After 32 years of repression, on this year’s May Day, hundreds of thousands came together on Taksim Square in Istanbul, to participate in a lively and combative May Day demonstration.
Since 2009, the first of May has been a bank holiday in Turkey, but, until this year, to go to Taksim Square was not allowed. Last year, the police attacked workers, youth and left organisations who tried to enter the square.
In 1977, at the peak of a revolutionary movement in Turkey, half a million gathered there. Immediately after the demonstration began, snipers – from the fascist Grey Wolves, or from the police (this is still not clear today) – began shooting at the masses. More than 30 people were killed. The police again and again pushed people back onto the square as they tried to escape, which further increased the number of dead and injured. In 1980, the military organised a coup and brutally suppressed the workers’ movement. All future attempts to enter Taksim Square were blocked and people have again been killed trying to do so since 1977.
This year, the Turkish government promised a peaceful May Day and allowed the demonstration to take place on Taksim Square – after they had brutally attacked the protests of the Tekel workers on 1 April 2010. Given the re-strengthening of the workers’ movement, the government could not stop the masses.
Three demonstrations converged on Taksim Square. The biggest one was organised by the “revolutionary” trade union federation, DISK, and the left-wing public sector union, KESK. All the left groups also took part. The second one was organised by the Türk-Is federation, which is close to the state, and the third one by the conservative religious trade union federation, Hak-Is.
The left demonstration was a sea of red flags, songs, dancing, huge banners and loud, militant slogans.
It is difficult to say how many people took part as Taksim Square is so big. The governor of Istanbul spoke of about 150,000 attending the Kurdish paper, Gündem, gave the figure of 500,000 participants. However, more than 100,000 marched on the left demonstration alone. Hurriyet, a high profile daily Turkish paper, reported on over 200,000 people having attended the march.
The number of young demonstrators and the size of the Kurdish contingent, with more than 10,000 people, were both remarkable.
Tekel workers force Türk-Is leader to leave the stage
There was a strong showing of the tobacco workers: When Mustafa Kumlu, leader of the biggest trade union federation, Türk-Is, entered the stage, a delegation of these workers stormed it. The Tekel workers are organised in Tek-Gida Is, the food production union, which belongs to Türk-Is. But many workers felt betrayed by Kumlu and Türk Is, because of their role in the struggle which the Tekel workers have had to fight over the last month. Kumlu was booed and finally had to leave the stage!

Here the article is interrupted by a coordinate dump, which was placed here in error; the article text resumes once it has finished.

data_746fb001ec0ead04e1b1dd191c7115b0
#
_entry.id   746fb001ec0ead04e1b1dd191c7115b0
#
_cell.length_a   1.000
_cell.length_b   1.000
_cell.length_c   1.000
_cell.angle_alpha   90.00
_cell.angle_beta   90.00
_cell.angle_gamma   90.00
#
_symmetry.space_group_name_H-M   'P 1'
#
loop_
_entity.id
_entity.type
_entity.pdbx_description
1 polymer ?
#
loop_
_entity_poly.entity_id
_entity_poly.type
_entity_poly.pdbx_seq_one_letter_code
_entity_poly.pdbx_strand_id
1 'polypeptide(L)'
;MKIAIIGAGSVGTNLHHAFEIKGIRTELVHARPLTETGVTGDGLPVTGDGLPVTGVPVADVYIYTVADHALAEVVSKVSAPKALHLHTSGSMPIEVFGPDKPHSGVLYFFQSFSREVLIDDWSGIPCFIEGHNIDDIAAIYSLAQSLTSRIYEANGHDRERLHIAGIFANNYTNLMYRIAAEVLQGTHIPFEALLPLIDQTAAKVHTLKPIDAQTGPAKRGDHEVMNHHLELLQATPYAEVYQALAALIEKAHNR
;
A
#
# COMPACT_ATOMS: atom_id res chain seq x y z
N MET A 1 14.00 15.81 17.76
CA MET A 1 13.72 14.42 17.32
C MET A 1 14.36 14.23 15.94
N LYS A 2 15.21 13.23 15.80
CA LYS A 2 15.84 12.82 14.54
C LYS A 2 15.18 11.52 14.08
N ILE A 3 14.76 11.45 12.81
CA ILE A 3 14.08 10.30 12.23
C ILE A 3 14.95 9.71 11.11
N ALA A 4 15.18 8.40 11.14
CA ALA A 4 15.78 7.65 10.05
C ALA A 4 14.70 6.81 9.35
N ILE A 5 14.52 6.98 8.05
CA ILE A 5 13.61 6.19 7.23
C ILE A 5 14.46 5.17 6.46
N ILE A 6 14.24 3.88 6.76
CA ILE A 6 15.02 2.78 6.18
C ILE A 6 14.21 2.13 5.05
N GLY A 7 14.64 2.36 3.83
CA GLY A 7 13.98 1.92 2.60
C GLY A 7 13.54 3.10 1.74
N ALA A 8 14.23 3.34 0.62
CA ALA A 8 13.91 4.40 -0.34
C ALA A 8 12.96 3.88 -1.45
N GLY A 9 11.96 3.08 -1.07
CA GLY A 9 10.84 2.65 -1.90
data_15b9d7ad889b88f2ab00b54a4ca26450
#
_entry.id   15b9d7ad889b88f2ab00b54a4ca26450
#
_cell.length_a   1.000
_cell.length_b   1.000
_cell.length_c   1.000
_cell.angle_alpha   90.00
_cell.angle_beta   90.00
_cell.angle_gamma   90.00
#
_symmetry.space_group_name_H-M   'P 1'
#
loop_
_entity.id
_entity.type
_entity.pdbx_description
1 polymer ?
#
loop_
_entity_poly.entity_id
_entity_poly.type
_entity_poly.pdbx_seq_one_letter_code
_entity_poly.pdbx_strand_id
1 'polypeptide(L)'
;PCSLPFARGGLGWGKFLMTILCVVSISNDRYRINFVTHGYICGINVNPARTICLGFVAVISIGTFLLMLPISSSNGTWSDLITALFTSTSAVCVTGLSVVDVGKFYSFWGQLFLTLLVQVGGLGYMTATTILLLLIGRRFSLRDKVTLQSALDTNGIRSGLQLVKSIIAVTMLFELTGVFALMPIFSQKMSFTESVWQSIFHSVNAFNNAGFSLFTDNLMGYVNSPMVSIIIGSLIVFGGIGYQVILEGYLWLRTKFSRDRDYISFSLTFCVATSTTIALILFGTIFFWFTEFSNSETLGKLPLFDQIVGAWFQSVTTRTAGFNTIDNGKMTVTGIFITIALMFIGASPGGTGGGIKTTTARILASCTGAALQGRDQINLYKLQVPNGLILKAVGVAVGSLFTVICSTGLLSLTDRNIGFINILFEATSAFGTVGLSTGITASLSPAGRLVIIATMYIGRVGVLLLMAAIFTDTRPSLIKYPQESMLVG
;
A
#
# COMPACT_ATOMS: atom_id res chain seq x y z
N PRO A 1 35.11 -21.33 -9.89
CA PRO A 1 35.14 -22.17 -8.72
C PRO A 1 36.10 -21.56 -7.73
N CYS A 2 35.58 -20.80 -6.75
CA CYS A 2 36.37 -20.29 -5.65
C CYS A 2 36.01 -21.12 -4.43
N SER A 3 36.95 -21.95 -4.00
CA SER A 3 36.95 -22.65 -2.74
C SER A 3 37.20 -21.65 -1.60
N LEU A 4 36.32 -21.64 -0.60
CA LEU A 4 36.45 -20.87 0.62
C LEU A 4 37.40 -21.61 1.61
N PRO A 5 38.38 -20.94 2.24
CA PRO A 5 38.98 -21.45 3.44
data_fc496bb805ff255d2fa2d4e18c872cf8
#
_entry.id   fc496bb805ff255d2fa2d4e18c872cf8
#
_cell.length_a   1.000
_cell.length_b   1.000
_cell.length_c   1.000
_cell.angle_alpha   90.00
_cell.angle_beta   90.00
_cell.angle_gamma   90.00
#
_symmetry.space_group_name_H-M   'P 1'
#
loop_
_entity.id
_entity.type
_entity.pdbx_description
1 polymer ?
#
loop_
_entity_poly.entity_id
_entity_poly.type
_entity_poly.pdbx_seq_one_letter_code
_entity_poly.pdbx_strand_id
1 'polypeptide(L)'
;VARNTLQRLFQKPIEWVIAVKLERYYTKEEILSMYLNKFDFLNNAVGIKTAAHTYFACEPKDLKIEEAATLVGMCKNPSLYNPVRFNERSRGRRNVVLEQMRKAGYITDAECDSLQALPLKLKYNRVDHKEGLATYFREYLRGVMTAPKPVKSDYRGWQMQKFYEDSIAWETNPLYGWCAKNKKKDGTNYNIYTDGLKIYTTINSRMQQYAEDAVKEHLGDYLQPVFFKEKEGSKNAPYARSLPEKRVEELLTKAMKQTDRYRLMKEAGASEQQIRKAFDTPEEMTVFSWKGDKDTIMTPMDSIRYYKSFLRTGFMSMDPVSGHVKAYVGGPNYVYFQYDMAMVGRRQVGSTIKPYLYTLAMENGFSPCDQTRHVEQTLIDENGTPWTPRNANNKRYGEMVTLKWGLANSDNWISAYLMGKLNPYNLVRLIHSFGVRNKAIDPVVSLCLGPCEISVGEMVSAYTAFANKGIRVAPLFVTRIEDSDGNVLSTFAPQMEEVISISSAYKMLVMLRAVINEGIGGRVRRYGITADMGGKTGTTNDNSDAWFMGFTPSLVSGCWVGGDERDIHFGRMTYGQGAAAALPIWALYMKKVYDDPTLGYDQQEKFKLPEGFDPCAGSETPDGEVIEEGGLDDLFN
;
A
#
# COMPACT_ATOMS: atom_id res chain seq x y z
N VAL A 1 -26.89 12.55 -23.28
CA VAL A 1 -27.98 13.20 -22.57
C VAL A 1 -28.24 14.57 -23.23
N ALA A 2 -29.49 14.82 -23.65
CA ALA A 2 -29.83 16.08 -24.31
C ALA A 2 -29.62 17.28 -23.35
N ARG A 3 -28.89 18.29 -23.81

In speeches afterwards, the role of the union bureaucracy was strongly criticised. But a real strategy; for example, for joint days of action and strike, to win the Tekel workers’ struggle, was not presented. This reflects a general weakness of the Turkish left.
Altogether, this was a very successful May Day: the first one since 1977 without attacks by the police. Hundreds of thousands of enthusiastic and militant people came together and celebrated the day of the workers’ movement: a strong sign of the re-awakening of the workers’ movement.
The re-building of the Turkish workers’ movement has entered an interesting and dynamic phase. The Turkish left is divided into a lot of (mostly stalinist) groups. But the Tekel strike has strengthened consciousness, politicising and activating a new layer of people. Thousands of new activists, mainly young people, have begun to participate in the re-building of the workers’ movement. How fast a socialist, left mass party of the Turkish working class can be built out of this process depends not least on the role of marxist forces, being able to build and offer an offensive strategy to bring together workers and youth to organise the fightback.
The re-entering of Taksim Square is an important symbol and encourages hundreds of thousands of workers and youth all over Turkey. With this encouragement, the struggle against the effects of the capitalist crisis could be massively strengthened. The resistance in Greece could have a big effect and show the way forward.